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This is my problem:

The recurrence relation is \begin{aligned} a_{n} = 3a_{n-1}-2a_{n-2} \end{aligned} This is given that $a_{0}=0, a_{1}=2$.

From the above information I calculated

\begin{aligned} a_{2} &=3(a_{2 - 1}) - 2(a_{2 - 2}) = 3(a_{1}) - 2(a_{0}) = 3(2) - 2(0) = 6 \\ a_{3} &=3(a_{3 - 1}) - 2(a_{3 - 2}) = 3(a_{2}) - 2(a_{1}) = 3(6) - 2(2) = 14 \\ a_{4} &=3(a_{4 - 1}) - 2(a_{4 - 2}) = 3(a_{3}) - 2(a_{2}) = 3(14) - 2(6) = 30 \end{aligned}

I have been trying to solve this recurrence relation for quite some time and have come up with the solution

\begin{aligned} a_{n} = 2 * (2^{n} - 1) \end{aligned}

I am having trouble proving this solution by induction.

My Attempt:

Base Cases:

$$a_0 = 0 = 2(2^0-1)\\a_1 = 2 = 2(2^1-1)$$

Inductive Hypothesis: Assume that $a_k = 2(2^k-1)$ and $a_{k-1} = 2(2^{k-1}-1)$

Inductive Step: $$a_{k+1} = 3a_{(k+1)-1}-2a_{(k+1)-2} = 3a_{k}-2a_{k-1}$$

By the inductive hypothesis $a_k = 2(2^k-1)$ and $a_{k-1} = 2(2^{k-1}-1)$,

$$a_{k+1}= 3 ( 2 (2^k-1) - 2 (2(2^{k-1}-1)).$$

From here it is just simplifying but I cannot get it to simplify to the correct expression.

Any ideas?

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  • $\begingroup$ Write $3=2+1$ and remember that $2^{n-1}-2^{n-2} = 2^{n-2}$. $\endgroup$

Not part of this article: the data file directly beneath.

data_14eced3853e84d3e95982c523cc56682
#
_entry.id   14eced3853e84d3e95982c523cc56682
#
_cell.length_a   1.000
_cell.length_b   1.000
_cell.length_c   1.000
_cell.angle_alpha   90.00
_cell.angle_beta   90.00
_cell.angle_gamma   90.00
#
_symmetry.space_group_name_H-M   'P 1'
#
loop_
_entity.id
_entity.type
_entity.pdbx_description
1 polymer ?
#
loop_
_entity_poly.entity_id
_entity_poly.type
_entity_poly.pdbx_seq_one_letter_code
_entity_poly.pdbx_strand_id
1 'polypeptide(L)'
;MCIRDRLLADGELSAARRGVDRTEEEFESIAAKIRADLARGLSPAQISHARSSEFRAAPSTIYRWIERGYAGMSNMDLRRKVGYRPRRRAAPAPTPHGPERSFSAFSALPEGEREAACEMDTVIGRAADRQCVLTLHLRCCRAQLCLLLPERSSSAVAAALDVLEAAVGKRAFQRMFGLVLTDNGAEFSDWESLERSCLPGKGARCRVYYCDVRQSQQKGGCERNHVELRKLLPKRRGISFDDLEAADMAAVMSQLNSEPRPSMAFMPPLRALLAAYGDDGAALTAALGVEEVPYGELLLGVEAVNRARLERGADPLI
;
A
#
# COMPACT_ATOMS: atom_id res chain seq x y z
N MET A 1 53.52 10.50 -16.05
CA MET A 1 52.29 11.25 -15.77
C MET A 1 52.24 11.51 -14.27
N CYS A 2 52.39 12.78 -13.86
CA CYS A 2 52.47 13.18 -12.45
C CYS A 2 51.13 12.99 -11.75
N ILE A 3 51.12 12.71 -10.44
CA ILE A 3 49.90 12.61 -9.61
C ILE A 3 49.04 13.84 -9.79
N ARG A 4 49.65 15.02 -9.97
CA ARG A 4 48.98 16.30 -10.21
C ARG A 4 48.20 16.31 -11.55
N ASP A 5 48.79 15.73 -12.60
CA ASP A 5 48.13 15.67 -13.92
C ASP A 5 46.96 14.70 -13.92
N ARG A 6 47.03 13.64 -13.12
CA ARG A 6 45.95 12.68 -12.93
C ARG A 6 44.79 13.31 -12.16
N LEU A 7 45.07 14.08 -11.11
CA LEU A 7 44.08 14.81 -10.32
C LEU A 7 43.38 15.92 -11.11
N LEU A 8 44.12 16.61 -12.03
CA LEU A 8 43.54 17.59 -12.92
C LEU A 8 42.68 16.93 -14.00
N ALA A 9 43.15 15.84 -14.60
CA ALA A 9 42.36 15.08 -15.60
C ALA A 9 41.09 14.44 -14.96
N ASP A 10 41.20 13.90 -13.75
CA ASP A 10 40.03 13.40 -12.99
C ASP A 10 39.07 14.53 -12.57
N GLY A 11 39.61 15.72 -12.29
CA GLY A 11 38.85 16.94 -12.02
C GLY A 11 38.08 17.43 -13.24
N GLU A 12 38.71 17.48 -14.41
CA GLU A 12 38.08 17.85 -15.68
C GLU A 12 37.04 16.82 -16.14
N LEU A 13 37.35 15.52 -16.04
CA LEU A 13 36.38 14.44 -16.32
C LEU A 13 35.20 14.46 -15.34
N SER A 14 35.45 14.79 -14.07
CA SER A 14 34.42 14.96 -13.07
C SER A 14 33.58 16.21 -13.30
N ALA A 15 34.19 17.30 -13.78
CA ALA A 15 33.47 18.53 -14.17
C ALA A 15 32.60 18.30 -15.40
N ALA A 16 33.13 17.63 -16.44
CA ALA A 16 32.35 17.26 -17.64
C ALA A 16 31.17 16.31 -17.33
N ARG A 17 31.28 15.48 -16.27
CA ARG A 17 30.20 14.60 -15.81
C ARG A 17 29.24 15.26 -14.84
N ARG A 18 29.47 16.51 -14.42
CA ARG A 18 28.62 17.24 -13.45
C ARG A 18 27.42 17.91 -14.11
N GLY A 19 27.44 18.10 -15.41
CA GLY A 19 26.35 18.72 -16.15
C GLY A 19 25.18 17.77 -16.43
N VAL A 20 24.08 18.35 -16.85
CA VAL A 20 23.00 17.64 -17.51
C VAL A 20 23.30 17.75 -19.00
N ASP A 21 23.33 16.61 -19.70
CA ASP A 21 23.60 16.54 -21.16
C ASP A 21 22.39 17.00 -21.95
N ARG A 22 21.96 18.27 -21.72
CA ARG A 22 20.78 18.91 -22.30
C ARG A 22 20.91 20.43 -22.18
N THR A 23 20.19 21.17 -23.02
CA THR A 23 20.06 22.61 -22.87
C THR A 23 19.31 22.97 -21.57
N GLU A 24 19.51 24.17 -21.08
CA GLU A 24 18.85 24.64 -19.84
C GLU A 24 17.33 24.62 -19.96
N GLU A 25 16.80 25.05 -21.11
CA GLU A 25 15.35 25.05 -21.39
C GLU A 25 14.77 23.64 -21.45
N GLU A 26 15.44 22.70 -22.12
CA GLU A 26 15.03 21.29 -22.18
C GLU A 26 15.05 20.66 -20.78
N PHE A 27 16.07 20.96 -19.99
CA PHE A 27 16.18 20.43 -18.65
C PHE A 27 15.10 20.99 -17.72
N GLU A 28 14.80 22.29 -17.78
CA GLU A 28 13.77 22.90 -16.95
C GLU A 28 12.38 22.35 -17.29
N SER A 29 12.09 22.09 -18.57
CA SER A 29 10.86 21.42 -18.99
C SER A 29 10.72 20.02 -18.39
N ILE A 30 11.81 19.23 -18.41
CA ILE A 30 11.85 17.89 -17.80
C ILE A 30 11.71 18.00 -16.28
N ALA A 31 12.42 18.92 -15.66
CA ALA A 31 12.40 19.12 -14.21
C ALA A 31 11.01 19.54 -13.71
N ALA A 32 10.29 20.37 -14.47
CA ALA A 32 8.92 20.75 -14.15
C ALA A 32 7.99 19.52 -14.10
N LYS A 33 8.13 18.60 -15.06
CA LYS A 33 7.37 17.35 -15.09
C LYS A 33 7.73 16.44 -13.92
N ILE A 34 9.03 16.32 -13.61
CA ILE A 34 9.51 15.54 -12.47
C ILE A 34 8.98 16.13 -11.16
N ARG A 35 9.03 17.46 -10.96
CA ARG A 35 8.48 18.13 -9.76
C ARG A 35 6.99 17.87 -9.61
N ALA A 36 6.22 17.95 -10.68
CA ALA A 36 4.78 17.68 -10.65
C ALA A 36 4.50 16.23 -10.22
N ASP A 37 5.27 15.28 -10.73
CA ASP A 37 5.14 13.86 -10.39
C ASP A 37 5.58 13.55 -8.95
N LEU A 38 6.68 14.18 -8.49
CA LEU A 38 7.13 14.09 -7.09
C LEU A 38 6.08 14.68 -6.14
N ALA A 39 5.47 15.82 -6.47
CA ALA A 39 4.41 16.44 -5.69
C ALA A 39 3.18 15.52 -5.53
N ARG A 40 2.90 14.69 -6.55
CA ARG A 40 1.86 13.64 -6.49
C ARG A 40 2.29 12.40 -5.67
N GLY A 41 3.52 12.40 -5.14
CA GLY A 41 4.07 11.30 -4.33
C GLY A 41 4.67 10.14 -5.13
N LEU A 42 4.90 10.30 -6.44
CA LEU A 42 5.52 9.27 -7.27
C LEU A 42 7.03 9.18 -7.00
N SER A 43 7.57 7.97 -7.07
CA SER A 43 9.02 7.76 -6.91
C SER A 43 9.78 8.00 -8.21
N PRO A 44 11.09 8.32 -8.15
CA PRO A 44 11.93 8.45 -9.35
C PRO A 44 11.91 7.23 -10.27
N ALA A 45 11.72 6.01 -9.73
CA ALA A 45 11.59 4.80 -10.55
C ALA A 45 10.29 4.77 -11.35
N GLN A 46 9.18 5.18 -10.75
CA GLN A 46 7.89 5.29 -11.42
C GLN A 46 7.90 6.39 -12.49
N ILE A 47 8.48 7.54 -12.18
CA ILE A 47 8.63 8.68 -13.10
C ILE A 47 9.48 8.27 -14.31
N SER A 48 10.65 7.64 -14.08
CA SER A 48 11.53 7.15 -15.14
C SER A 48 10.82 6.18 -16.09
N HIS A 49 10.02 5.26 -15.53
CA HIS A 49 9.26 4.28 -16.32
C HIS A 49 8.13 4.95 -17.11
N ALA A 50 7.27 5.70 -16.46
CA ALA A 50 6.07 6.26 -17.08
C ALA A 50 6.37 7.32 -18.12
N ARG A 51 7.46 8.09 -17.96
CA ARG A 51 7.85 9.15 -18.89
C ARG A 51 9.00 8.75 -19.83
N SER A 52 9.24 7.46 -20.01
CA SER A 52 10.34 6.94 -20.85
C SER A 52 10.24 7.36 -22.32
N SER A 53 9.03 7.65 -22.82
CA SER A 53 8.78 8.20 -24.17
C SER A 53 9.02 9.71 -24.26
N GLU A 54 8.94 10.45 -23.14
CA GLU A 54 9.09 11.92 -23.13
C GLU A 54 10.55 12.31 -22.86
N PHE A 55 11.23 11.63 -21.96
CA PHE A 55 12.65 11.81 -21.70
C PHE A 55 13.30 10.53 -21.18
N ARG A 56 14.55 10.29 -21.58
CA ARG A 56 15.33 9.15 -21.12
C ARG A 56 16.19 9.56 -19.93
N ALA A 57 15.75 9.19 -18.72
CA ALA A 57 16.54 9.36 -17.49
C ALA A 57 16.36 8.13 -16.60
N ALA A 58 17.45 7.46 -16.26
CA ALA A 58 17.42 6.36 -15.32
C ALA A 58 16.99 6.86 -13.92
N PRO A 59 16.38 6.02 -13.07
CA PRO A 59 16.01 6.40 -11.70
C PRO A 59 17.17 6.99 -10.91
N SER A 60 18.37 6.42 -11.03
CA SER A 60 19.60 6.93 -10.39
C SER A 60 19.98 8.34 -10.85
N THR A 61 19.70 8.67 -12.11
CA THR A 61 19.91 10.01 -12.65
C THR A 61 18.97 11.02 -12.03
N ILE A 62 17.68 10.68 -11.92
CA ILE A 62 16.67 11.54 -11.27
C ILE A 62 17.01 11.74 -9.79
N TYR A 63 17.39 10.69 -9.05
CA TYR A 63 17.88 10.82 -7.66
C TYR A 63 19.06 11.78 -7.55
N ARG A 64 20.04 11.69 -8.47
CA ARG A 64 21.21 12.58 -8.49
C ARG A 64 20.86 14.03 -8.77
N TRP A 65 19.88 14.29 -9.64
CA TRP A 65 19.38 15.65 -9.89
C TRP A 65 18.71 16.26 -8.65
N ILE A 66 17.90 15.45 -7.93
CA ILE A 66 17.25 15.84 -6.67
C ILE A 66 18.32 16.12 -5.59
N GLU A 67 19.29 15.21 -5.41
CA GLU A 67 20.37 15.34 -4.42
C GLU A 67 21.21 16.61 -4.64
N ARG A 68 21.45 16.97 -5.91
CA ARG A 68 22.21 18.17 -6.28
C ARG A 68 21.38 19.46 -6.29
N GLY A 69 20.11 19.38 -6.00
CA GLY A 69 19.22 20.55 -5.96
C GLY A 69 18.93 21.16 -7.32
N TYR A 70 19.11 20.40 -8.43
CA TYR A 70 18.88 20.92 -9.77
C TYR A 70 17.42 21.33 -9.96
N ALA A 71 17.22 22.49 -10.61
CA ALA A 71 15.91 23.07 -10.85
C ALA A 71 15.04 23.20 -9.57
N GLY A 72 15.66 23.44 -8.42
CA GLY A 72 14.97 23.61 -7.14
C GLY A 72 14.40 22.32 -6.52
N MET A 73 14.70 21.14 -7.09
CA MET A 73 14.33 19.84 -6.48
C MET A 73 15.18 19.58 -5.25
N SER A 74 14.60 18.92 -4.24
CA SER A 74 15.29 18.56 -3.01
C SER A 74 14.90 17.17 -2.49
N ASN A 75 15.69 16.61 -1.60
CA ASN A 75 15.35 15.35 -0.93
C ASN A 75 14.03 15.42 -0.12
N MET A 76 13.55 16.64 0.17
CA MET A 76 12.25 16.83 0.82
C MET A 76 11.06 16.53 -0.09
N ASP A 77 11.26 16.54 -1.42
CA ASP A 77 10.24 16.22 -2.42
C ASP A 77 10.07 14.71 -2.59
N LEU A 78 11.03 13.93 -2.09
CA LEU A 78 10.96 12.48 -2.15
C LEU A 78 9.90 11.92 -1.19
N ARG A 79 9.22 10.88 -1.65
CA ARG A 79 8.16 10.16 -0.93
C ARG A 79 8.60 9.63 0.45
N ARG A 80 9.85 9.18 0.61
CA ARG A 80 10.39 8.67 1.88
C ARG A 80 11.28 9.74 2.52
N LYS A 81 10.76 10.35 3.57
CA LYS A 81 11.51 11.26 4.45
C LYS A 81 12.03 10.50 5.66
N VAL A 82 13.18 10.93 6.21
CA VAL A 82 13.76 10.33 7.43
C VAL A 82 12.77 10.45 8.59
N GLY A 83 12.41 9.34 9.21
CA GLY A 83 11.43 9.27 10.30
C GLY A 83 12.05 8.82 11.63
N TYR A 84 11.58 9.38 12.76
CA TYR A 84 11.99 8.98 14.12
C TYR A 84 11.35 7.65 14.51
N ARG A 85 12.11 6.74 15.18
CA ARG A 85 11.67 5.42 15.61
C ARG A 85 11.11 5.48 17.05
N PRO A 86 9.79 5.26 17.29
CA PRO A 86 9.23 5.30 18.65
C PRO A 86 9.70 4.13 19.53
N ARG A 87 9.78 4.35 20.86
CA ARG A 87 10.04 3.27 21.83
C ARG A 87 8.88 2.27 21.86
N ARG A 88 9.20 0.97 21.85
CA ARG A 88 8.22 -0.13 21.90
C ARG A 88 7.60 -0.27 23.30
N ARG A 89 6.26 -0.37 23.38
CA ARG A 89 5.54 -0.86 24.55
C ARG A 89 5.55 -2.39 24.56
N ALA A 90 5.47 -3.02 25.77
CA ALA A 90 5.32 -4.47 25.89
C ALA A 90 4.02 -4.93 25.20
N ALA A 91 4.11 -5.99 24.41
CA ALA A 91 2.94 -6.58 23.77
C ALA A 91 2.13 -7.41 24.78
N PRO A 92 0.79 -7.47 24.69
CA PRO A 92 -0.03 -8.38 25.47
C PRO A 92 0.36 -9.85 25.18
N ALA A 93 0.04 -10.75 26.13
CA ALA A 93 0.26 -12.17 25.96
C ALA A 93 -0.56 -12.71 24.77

– user208649
    Commented Sep 22, 2020 at 10:39
  • $\begingroup$ You're missing a ) $\endgroup$ Commented Sep 22, 2020 at 10:41

1 Answer 1

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Assume it holds for $n=k$ (so it also holds for $n<k$), then for the induction step \begin{align} a_{k+1}&=3a_{k}-2a_{k-1}\\ &=3(2(2^{k}-1))-2(2(2^{k-1}-1))\\ &=3(2^{k+1}-2)-2(2^{k}-2)\\ &=3\cdot2^{k+1}-6-2^{k+1}+4\\ &=2\cdot2^{k+1}-2\\ &=2(2^{k+1}-1) \end{align}

as required.

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  • $\begingroup$ I claim that this is by no means an inductive proof. Can you state clearly the induction hypothesis (i.e. some $P(k)$), and where $P(k)\implies P(k+1)$ ? $\endgroup$
    – user65203
    Commented Sep 24, 2020 at 12:39
  • $\begingroup$ $P(k),P(k-1)\implies P(k+1)$ from the second equality. $\endgroup$
    – Alessio K
    Commented Sep 24, 2020 at 12:42
  • $\begingroup$ What is $P(k)$ ? $\endgroup$
    – user65203
    Commented Sep 24, 2020 at 12:42
  • $\begingroup$ $P_{k}=a_{k}$. The OP did induction above. $\endgroup$
    – Alessio K
    Commented Sep 24, 2020 at 12:43
  • $\begingroup$ $a_k$ is not a predicate, it is an element of a sequence. You cannot "prove" $a_k$, and even less write $a_k\implies a_{k+1}$. $\endgroup$
    – user65203
    Commented Sep 24, 2020 at 12:44

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